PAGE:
This might seem like an account against determinism, but that is not the point here that I wish to make. Similar to how I don’t want to denote utopic thinking, I also don’t really care to poke at determinism here. It is more about taking on a different perspective in your dreams of the future, like putting on a different set of glasses through which you look at tomorrow. It is a perspective in which you look at yourself in the first place and how you could possibly interact with tomorrow’s technology.
Guild Wars 2 - Level scaling
One of the interesting features that Guild Wars 2 houses is the level scaling.
Firstly, this means that when you are level 20 and join in on a dynamic event which is for level 10 players, you will get downscaled to level 14-15. You will still have all your skills and the likes, but your statistics are tuned down to said level. And you still enjoy a slight advantage over your foes.
Secondly, I believe it is also possible that you can also be scaled up when you are playing with a friend and in a group. Let’s say this friend is level 30 and you are level 5. You can choose to go into a level 30 zone together and get bumped up to the appropriate level as the level 5. This also works reversely, meaning the level 30 player can get bumped down to around level 5 while in a group. The same applies to dungeons and the set level range that applies to that dungeon. You get either bumped up or down to match that level range.
This feature really changes the landscape within the world, as zones are no longer hard locked for certain level ranges, but can be dynamically approached by players of all ranges, while still being offered an interesting and meaningful playing experience. It means that you can always play with friends without being as obstructed by a difference in level as in other MMO’s. It also means that high level players can’t crash your dynamic event by one-shotting everything.
How do you think this will affect your playing experience within GW2? Will you enjoy the fact that you have more freedom in choosing where to go and wreak havoc, or would enjoy something a bit more structured and familiar as in current MMO’s?
I do have to say that I’m not entirely sure how this system works and I made a few assumptions, so your insights will be very much appreciated! Drop them below in the comment section!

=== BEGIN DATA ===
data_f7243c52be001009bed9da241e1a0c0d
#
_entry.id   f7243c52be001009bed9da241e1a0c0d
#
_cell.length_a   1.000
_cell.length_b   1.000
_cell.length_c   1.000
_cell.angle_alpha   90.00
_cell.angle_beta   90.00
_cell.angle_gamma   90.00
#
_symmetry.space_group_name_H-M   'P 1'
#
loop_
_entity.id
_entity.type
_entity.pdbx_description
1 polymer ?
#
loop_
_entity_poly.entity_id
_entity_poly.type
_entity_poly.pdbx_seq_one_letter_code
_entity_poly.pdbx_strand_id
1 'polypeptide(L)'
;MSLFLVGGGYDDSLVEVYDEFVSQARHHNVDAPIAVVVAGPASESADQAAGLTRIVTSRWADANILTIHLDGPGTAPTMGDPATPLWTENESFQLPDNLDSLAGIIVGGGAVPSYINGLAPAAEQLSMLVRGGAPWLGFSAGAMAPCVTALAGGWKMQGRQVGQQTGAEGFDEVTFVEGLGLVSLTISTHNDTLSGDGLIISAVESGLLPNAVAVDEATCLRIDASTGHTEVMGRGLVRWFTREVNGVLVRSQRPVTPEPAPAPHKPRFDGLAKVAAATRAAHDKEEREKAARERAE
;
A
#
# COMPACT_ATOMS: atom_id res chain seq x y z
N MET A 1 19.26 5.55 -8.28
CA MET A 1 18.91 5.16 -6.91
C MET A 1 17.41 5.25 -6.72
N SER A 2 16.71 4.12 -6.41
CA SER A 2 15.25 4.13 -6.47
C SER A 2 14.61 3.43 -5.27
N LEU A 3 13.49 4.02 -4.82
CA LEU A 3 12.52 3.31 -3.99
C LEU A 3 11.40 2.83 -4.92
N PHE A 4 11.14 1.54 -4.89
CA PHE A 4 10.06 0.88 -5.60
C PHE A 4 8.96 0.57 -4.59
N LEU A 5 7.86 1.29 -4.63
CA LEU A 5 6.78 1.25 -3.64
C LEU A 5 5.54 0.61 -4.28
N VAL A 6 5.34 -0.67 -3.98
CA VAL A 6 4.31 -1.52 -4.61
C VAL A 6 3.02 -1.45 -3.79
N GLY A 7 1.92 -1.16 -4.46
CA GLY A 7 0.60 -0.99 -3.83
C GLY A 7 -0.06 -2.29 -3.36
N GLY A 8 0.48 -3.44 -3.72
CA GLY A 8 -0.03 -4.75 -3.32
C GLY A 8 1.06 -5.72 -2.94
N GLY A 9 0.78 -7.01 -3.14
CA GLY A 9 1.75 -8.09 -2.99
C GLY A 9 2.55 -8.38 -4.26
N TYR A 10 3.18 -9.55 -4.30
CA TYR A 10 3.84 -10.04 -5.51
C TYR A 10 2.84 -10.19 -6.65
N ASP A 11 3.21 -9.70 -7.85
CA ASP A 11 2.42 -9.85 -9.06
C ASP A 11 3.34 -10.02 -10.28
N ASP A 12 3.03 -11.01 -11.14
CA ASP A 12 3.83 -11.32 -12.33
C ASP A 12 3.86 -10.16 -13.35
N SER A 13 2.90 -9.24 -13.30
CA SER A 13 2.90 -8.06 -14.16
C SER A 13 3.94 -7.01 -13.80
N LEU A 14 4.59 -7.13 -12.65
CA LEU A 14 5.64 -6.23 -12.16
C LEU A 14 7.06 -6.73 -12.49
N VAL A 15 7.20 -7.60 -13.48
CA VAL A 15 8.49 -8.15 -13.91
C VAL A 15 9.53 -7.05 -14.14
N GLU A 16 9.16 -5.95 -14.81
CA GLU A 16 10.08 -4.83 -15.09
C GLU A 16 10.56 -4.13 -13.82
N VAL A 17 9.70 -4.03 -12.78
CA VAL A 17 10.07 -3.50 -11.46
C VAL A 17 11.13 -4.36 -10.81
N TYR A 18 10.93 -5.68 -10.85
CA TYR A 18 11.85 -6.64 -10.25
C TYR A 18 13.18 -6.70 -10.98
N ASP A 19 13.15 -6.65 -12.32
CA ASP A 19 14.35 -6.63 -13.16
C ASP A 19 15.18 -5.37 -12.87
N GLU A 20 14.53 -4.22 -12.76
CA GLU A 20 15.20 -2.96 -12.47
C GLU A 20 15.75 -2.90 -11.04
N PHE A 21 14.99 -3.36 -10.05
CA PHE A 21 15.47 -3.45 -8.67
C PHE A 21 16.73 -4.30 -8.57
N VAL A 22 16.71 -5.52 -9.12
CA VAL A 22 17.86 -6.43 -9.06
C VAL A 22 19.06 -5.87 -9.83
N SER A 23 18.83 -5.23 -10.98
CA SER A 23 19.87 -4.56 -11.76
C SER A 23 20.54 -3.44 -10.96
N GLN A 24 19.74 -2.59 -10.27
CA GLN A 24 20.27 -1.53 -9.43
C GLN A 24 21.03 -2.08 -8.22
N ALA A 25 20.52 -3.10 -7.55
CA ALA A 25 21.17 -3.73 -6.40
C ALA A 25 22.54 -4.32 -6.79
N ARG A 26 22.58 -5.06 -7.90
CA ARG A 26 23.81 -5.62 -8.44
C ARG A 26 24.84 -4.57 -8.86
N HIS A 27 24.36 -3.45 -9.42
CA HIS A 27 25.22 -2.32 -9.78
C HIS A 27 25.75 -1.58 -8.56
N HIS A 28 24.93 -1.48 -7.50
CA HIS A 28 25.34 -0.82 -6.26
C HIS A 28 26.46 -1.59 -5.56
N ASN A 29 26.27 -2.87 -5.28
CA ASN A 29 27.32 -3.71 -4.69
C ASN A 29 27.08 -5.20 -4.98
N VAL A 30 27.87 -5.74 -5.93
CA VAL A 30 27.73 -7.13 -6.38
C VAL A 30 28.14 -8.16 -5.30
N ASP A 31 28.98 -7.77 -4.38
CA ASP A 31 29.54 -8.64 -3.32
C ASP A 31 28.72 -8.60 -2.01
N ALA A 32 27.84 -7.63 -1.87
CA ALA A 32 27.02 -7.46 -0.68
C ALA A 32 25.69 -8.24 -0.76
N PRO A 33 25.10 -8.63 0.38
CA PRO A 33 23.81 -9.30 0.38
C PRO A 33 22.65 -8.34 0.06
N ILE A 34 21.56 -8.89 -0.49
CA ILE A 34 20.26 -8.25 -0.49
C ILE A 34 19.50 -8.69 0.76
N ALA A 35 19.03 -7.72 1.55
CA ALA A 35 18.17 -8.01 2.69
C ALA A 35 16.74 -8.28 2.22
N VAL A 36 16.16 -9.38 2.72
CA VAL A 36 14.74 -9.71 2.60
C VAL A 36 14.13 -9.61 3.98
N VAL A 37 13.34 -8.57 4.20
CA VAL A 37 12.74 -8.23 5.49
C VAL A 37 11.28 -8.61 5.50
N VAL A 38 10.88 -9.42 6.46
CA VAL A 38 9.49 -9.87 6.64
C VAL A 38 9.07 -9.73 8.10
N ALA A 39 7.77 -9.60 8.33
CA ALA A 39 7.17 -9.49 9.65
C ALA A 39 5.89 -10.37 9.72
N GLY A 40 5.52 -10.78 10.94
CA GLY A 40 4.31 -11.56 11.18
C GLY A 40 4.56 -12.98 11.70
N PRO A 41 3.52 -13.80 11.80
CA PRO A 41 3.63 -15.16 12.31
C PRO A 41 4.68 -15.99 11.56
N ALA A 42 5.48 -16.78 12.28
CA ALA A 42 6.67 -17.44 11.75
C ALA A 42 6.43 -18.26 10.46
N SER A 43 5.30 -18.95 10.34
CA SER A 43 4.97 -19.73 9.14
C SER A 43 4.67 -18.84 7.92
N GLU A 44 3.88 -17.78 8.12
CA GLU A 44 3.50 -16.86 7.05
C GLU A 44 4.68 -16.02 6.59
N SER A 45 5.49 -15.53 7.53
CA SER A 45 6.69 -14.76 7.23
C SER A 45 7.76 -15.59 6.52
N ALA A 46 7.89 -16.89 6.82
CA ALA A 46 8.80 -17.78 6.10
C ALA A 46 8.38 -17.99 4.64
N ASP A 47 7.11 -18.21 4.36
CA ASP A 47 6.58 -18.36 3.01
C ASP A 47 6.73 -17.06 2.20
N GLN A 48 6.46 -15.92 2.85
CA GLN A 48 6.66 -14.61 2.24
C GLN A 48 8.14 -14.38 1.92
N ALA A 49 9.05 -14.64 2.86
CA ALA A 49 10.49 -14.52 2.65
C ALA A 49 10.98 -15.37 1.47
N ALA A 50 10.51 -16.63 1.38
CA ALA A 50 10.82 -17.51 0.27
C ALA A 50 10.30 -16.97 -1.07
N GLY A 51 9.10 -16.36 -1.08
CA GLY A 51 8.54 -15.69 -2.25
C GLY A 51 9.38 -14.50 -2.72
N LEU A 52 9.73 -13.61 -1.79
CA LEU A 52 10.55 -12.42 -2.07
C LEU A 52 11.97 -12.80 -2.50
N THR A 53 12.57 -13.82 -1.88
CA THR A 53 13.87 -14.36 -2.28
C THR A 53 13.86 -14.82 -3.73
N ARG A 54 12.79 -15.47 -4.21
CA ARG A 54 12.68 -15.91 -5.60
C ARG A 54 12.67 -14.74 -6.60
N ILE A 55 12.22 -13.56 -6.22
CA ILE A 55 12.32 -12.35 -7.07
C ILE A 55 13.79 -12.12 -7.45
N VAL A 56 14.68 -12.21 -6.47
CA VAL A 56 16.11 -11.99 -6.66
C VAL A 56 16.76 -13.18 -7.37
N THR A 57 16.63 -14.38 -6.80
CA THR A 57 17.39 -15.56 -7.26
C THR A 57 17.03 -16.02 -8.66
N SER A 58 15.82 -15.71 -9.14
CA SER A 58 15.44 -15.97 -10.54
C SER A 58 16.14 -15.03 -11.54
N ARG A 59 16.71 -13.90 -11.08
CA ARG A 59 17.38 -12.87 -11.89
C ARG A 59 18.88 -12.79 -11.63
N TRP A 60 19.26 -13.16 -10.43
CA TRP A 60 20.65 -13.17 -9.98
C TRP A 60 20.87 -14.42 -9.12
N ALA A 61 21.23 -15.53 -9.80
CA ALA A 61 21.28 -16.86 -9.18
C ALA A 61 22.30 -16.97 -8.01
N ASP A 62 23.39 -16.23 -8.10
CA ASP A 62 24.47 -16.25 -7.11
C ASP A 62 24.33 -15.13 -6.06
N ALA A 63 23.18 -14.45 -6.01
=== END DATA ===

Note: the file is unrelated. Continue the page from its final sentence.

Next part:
Guild Wars 2 - Holy trinity
Tank, healer and damage. That’s what makes up the holy trinity. Guild Wars 2 says no, we don’t want that, we want something different. However, is it actually different?
Different classes or professions have different strength and weaknesses, and this is augmented with the different weapons that you can use. Certain weapons might make your character more beefy, allowing better tanking compared to the character that’s running around with a big ol’ 2-hander. Or they might enable certain supporting and healing spells, making your character more efficient at protecting your allies. This indicates that you can indeed take up a role as afforded in the holy trinity: you can focus on a certain aspect and be more suitable for that role than others, who might have different preferences.
However, what I think is interesting is switching between roles on the fly. This is possible due to the fact that you can easily switch between weapon sets. If you see your group is in trouble you will be able to change your weapon set with the press of a button, during the actual fight, and change your specialization to what is needed for that specific moment. In that sense it is more of a dynamic holy trinity, instead of a set-in-stone holy trinity.
But still, it seems like you will want someone in the face of the boss or mob, taking his attention, and someone dealing solid damage, as well as someone making sure everybody doesn’t fall over and die. With that, you’d probably prefer that the one taking the boss’ attention wears some hefty armor as well, which gives the role a couple of profession restrictions.
Is it different? Yes, it is. It is definitely more dynamic. However, take note that you can still take up a role as specified within the holy trinity. You want to focus on damage? You can, but be prepared for the moment that you are required to drop a few heals.
All in all, I think this system can make for some pretty interesting group dynamics!
What’s your uptake on the system?
Taking a break: Thesis
I’ll be taking a break from here to write my MA thesis for New Media & Digital Culture. Once it’s finished, around April 2012 (hopefully), I shall be back.
Where to find me!
Here is a bunch of sites where I’m at: